'Steps in the right direction' are not enough

This is a step in the right direction, and the government needs to do more.

You often read articles that have this sentence, typically authored by experts who are writing about some new initiative of the Indian government. These articles are very easy to find after the government has made a slew of announcements – such as during the Union budget presentation.

These articles have the following structure, on average: introducing the announcement, a brief description of what the announcement is about, comments about its desirability, and finally what the government should do to improve (often the bottom 50% of the article).

There was a time when such articles could have been understood to be suggestions to the government. Some news publications like The Hindu and Indian Express have traditionally prided themselves on counting influential lawmakers among the readers of their op-ed pages and editorials. But almost no one could think this is still the case, at least vis-à-vis the national government.

The one in power since 2014, headed by Prime Minister Narendra Modi, has always done only what it wants, frequently (and perhaps deliberately, if its actions during the COVID-19 pandemic are anything to go by) to the exclusion of expert advice. And this government has launched many schemes, programmes, missions, etc. that are steps in the right direction, and that’s it. They have almost never become better with time, and certainly not because bona fide experts demanded it.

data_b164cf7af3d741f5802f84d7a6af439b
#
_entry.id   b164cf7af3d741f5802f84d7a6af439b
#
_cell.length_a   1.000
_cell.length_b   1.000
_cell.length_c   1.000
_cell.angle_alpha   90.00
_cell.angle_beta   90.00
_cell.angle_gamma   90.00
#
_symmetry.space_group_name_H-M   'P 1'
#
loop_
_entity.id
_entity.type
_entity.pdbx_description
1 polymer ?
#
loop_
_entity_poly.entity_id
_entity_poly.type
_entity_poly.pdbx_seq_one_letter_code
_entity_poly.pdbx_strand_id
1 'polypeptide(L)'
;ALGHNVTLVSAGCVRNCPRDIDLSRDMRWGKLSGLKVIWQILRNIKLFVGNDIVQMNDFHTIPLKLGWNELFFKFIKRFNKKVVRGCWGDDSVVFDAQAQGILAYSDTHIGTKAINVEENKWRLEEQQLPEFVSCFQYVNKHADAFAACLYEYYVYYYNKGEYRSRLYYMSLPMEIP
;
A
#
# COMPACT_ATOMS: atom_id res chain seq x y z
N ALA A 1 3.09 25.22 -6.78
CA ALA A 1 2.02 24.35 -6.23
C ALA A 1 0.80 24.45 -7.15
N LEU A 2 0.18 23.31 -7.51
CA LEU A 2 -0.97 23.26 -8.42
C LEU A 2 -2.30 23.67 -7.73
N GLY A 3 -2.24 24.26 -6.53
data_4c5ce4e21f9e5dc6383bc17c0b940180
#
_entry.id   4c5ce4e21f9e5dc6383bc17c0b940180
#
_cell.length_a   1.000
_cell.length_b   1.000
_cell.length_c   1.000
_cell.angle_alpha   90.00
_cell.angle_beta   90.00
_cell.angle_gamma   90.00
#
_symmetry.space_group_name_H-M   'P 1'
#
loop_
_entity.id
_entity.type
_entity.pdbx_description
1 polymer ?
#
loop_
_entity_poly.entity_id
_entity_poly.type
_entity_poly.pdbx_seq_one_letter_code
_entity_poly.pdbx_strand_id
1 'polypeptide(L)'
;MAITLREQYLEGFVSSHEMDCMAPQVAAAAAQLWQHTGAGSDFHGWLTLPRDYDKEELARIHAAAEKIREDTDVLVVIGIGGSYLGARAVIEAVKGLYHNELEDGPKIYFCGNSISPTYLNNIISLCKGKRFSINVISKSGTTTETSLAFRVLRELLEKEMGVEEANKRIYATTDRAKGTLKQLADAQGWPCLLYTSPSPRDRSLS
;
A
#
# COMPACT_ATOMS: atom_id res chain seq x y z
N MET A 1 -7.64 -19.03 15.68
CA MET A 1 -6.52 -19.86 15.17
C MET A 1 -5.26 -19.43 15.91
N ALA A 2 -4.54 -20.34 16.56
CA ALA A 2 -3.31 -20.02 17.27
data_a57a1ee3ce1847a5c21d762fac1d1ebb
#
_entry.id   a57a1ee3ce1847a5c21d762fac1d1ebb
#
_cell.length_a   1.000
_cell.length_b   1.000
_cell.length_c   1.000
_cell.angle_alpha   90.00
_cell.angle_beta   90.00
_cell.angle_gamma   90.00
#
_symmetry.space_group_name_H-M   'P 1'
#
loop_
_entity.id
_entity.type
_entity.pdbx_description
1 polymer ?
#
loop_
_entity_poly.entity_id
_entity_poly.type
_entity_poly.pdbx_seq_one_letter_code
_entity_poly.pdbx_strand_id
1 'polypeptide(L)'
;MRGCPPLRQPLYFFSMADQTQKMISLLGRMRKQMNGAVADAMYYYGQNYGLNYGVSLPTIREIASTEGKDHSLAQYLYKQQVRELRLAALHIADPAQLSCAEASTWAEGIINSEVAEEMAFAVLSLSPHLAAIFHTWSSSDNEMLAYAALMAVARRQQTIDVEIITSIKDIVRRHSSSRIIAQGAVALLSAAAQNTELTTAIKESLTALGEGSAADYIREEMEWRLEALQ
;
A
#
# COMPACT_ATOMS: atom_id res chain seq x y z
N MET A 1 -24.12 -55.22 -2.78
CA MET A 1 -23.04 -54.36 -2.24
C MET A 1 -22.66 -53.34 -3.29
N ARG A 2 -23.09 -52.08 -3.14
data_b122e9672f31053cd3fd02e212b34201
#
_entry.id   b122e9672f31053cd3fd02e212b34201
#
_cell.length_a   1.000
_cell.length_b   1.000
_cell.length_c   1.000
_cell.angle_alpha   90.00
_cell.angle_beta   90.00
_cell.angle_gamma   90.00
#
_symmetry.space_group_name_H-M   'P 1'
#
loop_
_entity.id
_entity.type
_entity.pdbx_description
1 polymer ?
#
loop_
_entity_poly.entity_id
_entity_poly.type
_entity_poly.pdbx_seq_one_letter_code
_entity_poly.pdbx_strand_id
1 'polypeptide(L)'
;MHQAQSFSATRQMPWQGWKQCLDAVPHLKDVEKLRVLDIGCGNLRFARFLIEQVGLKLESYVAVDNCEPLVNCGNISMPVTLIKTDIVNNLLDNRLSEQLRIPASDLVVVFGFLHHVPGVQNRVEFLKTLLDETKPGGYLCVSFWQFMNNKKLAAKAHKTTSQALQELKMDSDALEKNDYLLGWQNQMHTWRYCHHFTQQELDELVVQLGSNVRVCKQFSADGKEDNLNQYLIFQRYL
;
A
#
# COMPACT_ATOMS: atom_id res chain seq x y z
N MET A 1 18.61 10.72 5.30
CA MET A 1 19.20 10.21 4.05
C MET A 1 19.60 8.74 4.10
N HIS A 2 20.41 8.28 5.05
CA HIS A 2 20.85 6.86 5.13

Some examples: Ayushman BharatKISANSwachh BharatMudra Yojana and ‘Smart Cities’ (too many instances to cite). Most of these initiatives have been defined by lofty, even utopian, goals but lack the rigorous, accountable and integral implementation that these goals warrant. As such, the government’s PR and troll machineries simply spin the ministers’ announcements at the time they are made for media fodder, and move on.

To be sure, the government has some other initiatives it has worked hard to implement properly, such as ‘Make in India’ and the GST – a courtesy it has reserved for activities that contribute directly to industrialisation and economic growth, reflected in the fact that such growth has come in fits and starts, and has been limited to the richer.

So at this time, to laud “steps in the right direction” followed by suggestions to improve such initiatives is worse than a mistake: it is to flout an intentional ignorance of the government’s track record.

Instead, an article would be better if it didn’t give the government the benefit of the doubt, and criticised it for starting off on a weak note or for celebrating too soon.

Apart from making suggestions to the government, such articles have served another purpose: to alert their readers, the people, to what needs to happen for the initiatives in question to be deemed successful. So the experts writing them could also consider pegging their statements on this purpose – that is, communicating to their readers as to what components an initiative lacks and why, therefore, it would be premature to hope it will do good.